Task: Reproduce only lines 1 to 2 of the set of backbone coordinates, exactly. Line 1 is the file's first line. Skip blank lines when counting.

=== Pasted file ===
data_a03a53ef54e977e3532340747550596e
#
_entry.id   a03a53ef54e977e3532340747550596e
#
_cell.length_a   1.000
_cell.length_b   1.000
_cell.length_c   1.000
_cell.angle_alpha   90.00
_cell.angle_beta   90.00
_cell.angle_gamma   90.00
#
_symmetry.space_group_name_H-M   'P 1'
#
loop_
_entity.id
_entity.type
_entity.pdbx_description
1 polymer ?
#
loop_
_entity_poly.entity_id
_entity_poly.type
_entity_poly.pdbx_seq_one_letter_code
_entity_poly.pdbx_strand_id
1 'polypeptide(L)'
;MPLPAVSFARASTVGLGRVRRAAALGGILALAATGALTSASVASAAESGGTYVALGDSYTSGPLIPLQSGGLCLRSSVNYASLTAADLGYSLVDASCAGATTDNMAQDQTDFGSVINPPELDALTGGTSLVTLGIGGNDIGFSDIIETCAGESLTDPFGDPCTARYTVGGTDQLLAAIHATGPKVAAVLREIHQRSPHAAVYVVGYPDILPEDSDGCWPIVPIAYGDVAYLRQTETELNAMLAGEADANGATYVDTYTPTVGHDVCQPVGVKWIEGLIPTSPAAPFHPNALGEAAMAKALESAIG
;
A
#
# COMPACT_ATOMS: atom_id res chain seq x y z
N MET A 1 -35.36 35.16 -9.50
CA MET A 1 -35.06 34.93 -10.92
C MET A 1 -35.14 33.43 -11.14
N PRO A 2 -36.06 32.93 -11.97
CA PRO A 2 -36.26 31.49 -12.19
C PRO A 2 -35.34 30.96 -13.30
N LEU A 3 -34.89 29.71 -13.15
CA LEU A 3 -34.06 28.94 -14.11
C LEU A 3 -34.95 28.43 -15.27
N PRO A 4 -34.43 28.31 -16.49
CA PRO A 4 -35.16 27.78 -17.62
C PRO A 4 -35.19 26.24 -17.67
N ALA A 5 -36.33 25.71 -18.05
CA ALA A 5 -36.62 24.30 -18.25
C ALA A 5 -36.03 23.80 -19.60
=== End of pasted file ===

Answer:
data_a03a53ef54e977e3532340747550596e
#